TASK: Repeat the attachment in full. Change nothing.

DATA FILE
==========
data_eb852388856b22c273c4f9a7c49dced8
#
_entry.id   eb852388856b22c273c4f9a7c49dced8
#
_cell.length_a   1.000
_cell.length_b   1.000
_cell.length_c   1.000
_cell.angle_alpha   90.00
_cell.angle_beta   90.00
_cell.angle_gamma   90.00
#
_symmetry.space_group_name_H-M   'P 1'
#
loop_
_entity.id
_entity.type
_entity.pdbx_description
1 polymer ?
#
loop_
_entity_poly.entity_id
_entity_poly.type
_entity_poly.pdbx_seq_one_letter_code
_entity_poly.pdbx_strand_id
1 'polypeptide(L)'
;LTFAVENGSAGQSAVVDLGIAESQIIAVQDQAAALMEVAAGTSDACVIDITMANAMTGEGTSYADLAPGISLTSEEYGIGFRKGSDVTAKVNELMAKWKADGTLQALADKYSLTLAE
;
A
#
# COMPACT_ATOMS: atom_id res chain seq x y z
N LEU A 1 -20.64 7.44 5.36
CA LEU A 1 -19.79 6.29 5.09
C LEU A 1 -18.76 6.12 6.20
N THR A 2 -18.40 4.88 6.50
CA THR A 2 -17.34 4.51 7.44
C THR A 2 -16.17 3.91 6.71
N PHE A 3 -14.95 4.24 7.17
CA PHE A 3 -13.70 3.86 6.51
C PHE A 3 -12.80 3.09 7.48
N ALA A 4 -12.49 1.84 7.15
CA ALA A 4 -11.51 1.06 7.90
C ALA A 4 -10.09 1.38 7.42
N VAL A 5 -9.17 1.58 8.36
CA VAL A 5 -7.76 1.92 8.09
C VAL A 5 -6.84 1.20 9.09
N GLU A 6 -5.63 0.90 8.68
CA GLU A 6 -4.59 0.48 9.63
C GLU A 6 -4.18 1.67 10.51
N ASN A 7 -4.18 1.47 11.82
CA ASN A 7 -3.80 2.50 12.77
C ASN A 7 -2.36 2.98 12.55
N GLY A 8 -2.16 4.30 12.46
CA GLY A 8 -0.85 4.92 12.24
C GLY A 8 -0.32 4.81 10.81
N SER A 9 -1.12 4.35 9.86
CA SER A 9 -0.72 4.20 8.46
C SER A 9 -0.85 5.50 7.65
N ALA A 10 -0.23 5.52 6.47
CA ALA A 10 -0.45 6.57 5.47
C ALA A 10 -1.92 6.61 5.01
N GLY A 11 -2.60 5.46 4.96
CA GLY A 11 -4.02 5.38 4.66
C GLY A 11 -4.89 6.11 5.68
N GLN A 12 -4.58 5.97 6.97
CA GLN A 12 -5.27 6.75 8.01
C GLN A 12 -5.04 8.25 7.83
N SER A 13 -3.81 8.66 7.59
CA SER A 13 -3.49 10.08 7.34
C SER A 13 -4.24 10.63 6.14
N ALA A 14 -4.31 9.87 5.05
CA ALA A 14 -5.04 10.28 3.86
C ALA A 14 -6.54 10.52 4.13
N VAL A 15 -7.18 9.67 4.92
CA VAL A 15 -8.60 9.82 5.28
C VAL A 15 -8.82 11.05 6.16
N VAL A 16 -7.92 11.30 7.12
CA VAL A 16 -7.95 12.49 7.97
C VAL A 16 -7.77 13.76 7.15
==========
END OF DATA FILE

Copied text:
data_eb852388856b22c273c4f9a7c49dced8
#
_entry.id   eb852388856b22c273c4f9a7c49dced8
#
_cell.length_a   1.000
_cell.length_b   1.000
_cell.length_c   1.000
_cell.angle_alpha   90.00
_cell.angle_beta   90.00
_cell.angle_gamma   90.00
#
_symmetry.space_group_name_H-M   'P 1'
#
loop_
_entity.id
_entity.type
_entity.pdbx_description
1 polymer ?
#
loop_
_entity_poly.entity_id
_entity_poly.type
_entity_poly.pdbx_seq_one_letter_code
_entity_poly.pdbx_strand_id
1 'polypeptide(L)'
;LTFAVENGSAGQSAVVDLGIAESQIIAVQDQAAALMEVAAGTSDACVIDITMANAMTGEGTSYADLAPGISLTSEEYGIGFRKGSDVTAKVNELMAKWKADGTLQALADKYSLTLAE
;
A
#
# COMPACT_ATOMS: atom_id res chain seq x y z
N LEU A 1 -20.64 7.44 5.36
CA LEU A 1 -19.79 6.29 5.09
C LEU A 1 -18.76 6.12 6.20
N THR A 2 -18.40 4.88 6.50
CA THR A 2 -17.34 4.51 7.44
C THR A 2 -16.17 3.91 6.71
N PHE A 3 -14.95 4.24 7.17
CA PHE A 3 -13.70 3.86 6.51
C PHE A 3 -12.80 3.09 7.48
N ALA A 4 -12.49 1.84 7.15
CA ALA A 4 -11.51 1.06 7.90
C ALA A 4 -10.09 1.38 7.42
N VAL A 5 -9.17 1.58 8.36
CA VAL A 5 -7.76 1.92 8.09
C VAL A 5 -6.84 1.20 9.09
N GLU A 6 -5.63 0.90 8.68
CA GLU A 6 -4.59 0.48 9.63
C GLU A 6 -4.18 1.67 10.51
N ASN A 7 -4.18 1.47 11.82
CA ASN A 7 -3.80 2.50 12.77
C ASN A 7 -2.36 2.98 12.55
N GLY A 8 -2.16 4.30 12.46
CA GLY A 8 -0.85 4.92 12.24
C GLY A 8 -0.32 4.81 10.81
N SER A 9 -1.12 4.35 9.86
CA SER A 9 -0.72 4.20 8.46
C SER A 9 -0.85 5.50 7.65
N ALA A 10 -0.23 5.52 6.47
CA ALA A 10 -0.45 6.57 5.47
C ALA A 10 -1.92 6.61 5.01
N GLY A 11 -2.60 5.46 4.96
CA GLY A 11 -4.02 5.38 4.66
C GLY A 11 -4.89 6.11 5.68
N GLN A 12 -4.58 5.97 6.97
CA GLN A 12 -5.27 6.75 8.01
C GLN A 12 -5.04 8.25 7.83
N SER A 13 -3.81 8.66 7.59
CA SER A 13 -3.49 10.08 7.34
C SER A 13 -4.24 10.63 6.14
N ALA A 14 -4.31 9.87 5.05
CA ALA A 14 -5.04 10.28 3.86
C ALA A 14 -6.54 10.52 4.13
N VAL A 15 -7.18 9.67 4.92
CA VAL A 15 -8.60 9.82 5.28
C VAL A 15 -8.82 11.05 6.16
N VAL A 16 -7.92 11.30 7.12
CA VAL A 16 -7.95 12.49 7.97
C VAL A 16 -7.77 13.76 7.15